# Tarjan’s Algorithm: Strongly Connected Components

Tarjan’s algorithm1, 2 which runs in linear time is an algorithm in Graph Theory for finding the strongly connected components of a directed graph.

## Bridges and Articulation Points

Bridges and Articulation Points are important in Graph Theory because in real-world situations, they often hint weak points, bottlenecks or vulnerabilities in the graph. Therefore, it is important to be able to quickly find and detect where and when they occur.

### Bridge

A Bridge (or cut-edge) in graph theory is any edge in a graph whose removal increases the number of connected components.

Lines with the red color are bridges because if you remove any of them, the graph is divided into two components.

### Articulation Point

An Articulation Point (or cut-vertex) is any node in a graph whose removal increases the number of connected components.

Nodes marked with orange color are articulation points because if you remove any of them, graph is devided into two components.

## Tarjan’s Algorithm

Tarjan’s Algorithm provides a very effective way to find these bridges and articulation points in linear time. We can explain this algorithm in 3 steps:

### Step 1

Start at any node and do a Depth First Search (DFS) traversal, labeling nodes with an increasing `id` value as you go.

### Step 2

Keep track the `id` of each node and the smallest low link value.

Low Link Value of a node is defined as the smallest `id` reachable from that node when doing a Depth First Search (DFS), including itself.

Initially, all low link values can be initialized to the each node `id`.

If we inspect node 1 and node 2, we will notice that there exist a path going from node 1 and node 2 to node 0.

So, we should update both node 1 and node 2 low link values to 0.

However, node 3, node 4 and node 5 are already at their optimal low link value because there are no other node they can reach with a smaller `id`.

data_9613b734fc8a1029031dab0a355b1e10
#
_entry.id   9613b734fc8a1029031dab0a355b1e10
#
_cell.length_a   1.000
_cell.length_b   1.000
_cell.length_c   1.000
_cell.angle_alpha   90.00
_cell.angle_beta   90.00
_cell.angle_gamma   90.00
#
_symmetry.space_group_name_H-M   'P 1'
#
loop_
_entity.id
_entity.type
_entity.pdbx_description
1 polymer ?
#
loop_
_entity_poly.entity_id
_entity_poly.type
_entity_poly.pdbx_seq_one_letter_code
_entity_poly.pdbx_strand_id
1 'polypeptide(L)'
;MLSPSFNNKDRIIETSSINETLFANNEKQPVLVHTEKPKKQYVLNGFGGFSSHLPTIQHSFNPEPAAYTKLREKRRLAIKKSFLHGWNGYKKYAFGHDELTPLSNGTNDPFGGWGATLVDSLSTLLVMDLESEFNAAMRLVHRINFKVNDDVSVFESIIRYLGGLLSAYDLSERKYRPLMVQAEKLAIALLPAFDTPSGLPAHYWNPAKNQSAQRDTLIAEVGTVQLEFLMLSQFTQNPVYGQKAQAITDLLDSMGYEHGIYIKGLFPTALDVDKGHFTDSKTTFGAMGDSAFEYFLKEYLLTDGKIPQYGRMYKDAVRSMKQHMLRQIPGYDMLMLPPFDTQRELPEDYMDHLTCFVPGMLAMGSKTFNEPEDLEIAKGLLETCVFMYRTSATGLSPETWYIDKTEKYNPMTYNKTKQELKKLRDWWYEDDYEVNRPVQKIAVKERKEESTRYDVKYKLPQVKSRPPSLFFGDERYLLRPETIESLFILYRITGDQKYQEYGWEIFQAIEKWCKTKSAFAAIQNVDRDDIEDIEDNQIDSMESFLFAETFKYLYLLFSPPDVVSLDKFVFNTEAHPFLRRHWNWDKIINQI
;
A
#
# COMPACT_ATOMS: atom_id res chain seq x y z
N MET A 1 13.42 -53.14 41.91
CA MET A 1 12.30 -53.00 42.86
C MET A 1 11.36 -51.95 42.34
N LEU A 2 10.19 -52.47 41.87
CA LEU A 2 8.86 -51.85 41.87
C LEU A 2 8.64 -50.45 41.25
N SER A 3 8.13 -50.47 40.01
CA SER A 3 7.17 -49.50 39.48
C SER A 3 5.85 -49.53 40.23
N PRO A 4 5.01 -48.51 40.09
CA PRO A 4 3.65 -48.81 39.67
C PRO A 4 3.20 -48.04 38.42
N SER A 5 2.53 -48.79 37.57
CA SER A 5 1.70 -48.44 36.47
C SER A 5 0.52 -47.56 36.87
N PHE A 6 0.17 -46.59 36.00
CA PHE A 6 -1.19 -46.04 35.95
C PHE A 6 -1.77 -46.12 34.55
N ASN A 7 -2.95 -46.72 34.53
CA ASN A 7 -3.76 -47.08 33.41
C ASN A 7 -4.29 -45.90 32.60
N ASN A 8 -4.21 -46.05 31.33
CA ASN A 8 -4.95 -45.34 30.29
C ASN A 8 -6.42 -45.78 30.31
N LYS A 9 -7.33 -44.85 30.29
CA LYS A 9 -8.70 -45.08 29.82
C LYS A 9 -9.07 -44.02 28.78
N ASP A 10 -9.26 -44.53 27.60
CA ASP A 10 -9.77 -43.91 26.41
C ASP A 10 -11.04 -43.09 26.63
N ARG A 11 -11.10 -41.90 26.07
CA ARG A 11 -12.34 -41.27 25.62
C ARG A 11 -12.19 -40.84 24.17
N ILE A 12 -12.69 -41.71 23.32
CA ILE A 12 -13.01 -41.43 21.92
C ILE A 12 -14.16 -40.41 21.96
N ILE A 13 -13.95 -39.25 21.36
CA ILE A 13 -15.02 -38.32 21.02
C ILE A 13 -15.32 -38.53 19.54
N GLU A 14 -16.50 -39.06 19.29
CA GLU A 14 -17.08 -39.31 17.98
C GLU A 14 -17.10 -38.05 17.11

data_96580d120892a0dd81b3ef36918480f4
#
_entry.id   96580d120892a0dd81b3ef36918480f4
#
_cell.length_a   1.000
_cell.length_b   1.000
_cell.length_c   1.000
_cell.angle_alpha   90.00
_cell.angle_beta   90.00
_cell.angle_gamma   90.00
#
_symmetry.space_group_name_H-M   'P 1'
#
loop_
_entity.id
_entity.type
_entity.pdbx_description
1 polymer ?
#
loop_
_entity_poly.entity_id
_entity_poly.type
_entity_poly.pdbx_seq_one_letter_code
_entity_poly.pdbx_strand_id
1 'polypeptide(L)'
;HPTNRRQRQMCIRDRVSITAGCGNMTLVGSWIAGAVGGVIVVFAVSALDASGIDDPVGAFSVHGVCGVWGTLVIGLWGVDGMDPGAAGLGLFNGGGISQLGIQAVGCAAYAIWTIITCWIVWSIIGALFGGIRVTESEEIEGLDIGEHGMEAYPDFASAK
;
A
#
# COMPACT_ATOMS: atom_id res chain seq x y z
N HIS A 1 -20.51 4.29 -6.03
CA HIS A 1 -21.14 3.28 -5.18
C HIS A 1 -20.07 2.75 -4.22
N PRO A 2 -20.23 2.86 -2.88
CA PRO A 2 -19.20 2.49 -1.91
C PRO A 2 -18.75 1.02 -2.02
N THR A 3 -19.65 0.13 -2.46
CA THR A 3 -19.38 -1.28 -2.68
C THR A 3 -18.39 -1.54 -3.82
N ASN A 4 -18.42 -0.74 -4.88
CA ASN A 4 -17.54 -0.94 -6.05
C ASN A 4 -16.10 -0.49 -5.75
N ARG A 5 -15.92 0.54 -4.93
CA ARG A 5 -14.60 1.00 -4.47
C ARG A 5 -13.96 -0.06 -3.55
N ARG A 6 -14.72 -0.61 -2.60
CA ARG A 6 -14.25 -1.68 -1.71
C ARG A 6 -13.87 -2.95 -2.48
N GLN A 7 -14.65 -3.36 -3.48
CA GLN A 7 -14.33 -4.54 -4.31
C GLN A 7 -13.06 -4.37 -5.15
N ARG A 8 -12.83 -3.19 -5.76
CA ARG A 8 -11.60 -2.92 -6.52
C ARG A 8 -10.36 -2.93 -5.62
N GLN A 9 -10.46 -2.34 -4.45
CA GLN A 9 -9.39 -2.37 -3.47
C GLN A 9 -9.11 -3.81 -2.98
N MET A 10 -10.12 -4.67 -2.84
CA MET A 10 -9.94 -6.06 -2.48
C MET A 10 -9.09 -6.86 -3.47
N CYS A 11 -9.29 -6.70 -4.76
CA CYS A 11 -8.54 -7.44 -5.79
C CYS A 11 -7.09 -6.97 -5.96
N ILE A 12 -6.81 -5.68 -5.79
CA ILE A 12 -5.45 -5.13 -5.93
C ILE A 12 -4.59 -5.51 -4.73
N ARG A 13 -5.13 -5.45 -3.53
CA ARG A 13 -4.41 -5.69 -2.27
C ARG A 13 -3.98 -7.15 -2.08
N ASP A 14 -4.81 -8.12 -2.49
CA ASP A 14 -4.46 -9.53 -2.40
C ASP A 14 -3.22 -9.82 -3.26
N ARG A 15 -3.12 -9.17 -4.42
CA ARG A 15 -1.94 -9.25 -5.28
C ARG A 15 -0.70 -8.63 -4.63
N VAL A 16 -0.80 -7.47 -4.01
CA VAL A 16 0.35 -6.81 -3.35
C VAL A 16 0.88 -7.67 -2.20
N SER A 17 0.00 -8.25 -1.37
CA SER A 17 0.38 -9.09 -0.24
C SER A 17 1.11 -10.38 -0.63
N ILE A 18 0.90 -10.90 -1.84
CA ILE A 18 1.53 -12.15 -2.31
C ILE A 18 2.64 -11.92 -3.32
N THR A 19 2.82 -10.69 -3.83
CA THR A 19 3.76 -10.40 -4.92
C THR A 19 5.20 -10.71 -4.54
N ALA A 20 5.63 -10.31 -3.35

For node 6, node 7 and node 8, there is a path from node 6, node 7 and node 8 to node 5.

So, we should update node 6, node 7 and node 8 low link values to 5.

### Step 3

During the Depth First Search (DFS), bridges will be found where the `id` of node your edge is coming from is less than the low link value of the node your edge is going to.

## Problem: Critical Connections in a Network

LeetCode 1192 - Critical Connections in a Network [hard]

There are `n` servers numbered from 0 to n-1 connected by undirected server-to-server connections forming a network where `connections[i] = [a, b]` represents a connection between servers a and b. Any server can reach any other server directly or indirectly through the network.

A critical connection is a connection that, if removed, will make some server unable to reach some other server.

Return all critical connections in the network in any order.

Example 1:

``````Input: n = 4, connections = [[0, 1], [1, 2], [2, 0], [1, 3]]
Output: [[1, 3]]
Explanation: [[3, 1]] is also accepted.
``````

Constraints:

• 1 <= `n` <= 105
• `n-1` <= `connections.length` <= 105
• `connections[i][0] != connections[i][1]`
• There are no repeated connections.

### Solution with using Tarjan’s Algorithm

``````from collections import defaultdict
from typing import List

class Solution:
def criticalConnections(self, n: int, connections: List[List[int]]) -> List[List[int]]:
def make_graph(connections):
graph = defaultdict(list)
for edge in connections:
a, b = edge
graph[a].append(b)
graph[b].append(a)
return graph

graph = make_graph(connections)

id, node, prev_node = 0, 0, -1  # at first there is no prev_node. we set it to -1
ids = [0 for _ in range(n)]  # tracks ids of nodes
low_links = [0 for _ in range(n)]  # tracks low link value (default value is the index)
visited = [False for _ in range(n)]  # tracks DFS visit status

bridges = []
self.dfs(node, prev_node, bridges, graph, id, visited, ids, low_links)

return bridges

def dfs(self, node, prev_node, bridges, graph, id, visited, ids, low_links):
visited[node] = True
ids[node] = id
id += 1

for next_node in graph[node]:
if next_node == prev_node:
continue
if not visited[next_node]:
self.dfs(next_node, node, bridges, graph, id, visited, ids, low_links)
if ids[node] < low_links[next_node]:  # found the bridge!
bridges.append([node, next_node])
else:
# tried to visit an already visited node, which may have a lower id than the current low link value
``````

Time Complexity: O(E + V) –> One pass, linear time solution

Space Complexity: O(N)

## References

1. Wikipedia, Robert Tarjan
2. Wikipedia, Tarjan’s strongly connected components algorithm
3. YouTube, William Fiset - Bridges and Articulation points - Graph Theory

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